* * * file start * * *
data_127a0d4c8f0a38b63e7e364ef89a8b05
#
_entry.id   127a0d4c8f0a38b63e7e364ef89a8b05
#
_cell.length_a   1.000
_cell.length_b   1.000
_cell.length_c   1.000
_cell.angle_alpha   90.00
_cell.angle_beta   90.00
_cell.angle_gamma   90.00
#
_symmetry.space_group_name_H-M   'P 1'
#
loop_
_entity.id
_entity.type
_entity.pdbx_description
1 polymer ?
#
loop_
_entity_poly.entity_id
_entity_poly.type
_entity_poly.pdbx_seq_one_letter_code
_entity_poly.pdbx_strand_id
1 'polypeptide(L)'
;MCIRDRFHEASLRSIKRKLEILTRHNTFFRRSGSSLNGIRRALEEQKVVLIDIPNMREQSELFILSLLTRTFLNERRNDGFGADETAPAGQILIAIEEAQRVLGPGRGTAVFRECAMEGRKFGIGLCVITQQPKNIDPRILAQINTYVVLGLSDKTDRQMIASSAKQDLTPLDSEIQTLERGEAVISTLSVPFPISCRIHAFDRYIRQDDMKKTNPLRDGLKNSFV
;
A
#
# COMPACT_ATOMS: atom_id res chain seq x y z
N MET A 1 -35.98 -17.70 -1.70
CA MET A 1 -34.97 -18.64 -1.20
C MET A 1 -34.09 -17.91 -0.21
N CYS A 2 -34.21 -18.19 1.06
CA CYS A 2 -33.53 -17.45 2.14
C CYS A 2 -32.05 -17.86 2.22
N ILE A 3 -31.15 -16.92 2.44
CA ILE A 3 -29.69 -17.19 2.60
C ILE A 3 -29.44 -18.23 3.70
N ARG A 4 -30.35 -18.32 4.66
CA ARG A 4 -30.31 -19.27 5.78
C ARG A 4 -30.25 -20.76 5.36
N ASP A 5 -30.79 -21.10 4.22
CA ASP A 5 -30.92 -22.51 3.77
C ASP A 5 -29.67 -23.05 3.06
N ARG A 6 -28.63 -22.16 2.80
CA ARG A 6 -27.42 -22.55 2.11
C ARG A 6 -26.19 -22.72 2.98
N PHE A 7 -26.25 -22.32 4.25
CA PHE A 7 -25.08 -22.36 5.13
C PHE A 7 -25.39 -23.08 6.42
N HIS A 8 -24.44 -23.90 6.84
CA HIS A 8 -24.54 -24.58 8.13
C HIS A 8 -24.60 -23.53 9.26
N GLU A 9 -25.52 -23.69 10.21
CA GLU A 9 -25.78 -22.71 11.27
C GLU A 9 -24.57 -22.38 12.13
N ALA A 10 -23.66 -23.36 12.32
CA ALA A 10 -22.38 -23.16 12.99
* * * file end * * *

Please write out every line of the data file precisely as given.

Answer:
data_127a0d4c8f0a38b63e7e364ef89a8b05
#
_entry.id   127a0d4c8f0a38b63e7e364ef89a8b05
#
_cell.length_a   1.000
_cell.length_b   1.000
_cell.length_c   1.000
_cell.angle_alpha   90.00
_cell.angle_beta   90.00
_cell.angle_gamma   90.00
#
_symmetry.space_group_name_H-M   'P 1'
#
loop_
_entity.id
_entity.type
_entity.pdbx_description
1 polymer ?
#
loop_
_entity_poly.entity_id
_entity_poly.type
_entity_poly.pdbx_seq_one_letter_code
_entity_poly.pdbx_strand_id
1 'polypeptide(L)'
;MCIRDRFHEASLRSIKRKLEILTRHNTFFRRSGSSLNGIRRALEEQKVVLIDIPNMREQSELFILSLLTRTFLNERRNDGFGADETAPAGQILIAIEEAQRVLGPGRGTAVFRECAMEGRKFGIGLCVITQQPKNIDPRILAQINTYVVLGLSDKTDRQMIASSAKQDLTPLDSEIQTLERGEAVISTLSVPFPISCRIHAFDRYIRQDDMKKTNPLRDGLKNSFV
;
A
#
# COMPACT_ATOMS: atom_id res chain seq x y z
N MET A 1 -35.98 -17.70 -1.70
CA MET A 1 -34.97 -18.64 -1.20
C MET A 1 -34.09 -17.91 -0.21
N CYS A 2 -34.21 -18.19 1.06
CA CYS A 2 -33.53 -17.45 2.14
C CYS A 2 -32.05 -17.86 2.22
N ILE A 3 -31.15 -16.92 2.44
CA ILE A 3 -29.69 -17.19 2.60
C ILE A 3 -29.44 -18.23 3.70
N ARG A 4 -30.35 -18.32 4.66
CA ARG A 4 -30.31 -19.27 5.78
C ARG A 4 -30.25 -20.76 5.36
N ASP A 5 -30.79 -21.10 4.22
CA ASP A 5 -30.92 -22.51 3.77
C ASP A 5 -29.67 -23.05 3.06
N ARG A 6 -28.63 -22.16 2.80
CA ARG A 6 -27.42 -22.55 2.11
C ARG A 6 -26.19 -22.72 2.98
N PHE A 7 -26.25 -22.32 4.25
CA PHE A 7 -25.08 -22.36 5.13
C PHE A 7 -25.39 -23.08 6.42
N HIS A 8 -24.44 -23.90 6.84
CA HIS A 8 -24.54 -24.58 8.13
C HIS A 8 -24.60 -23.53 9.26
N GLU A 9 -25.52 -23.69 10.21
CA GLU A 9 -25.78 -22.71 11.27
C GLU A 9 -24.57 -22.38 12.13
N ALA A 10 -23.66 -23.36 12.32
CA ALA A 10 -22.38 -23.16 12.99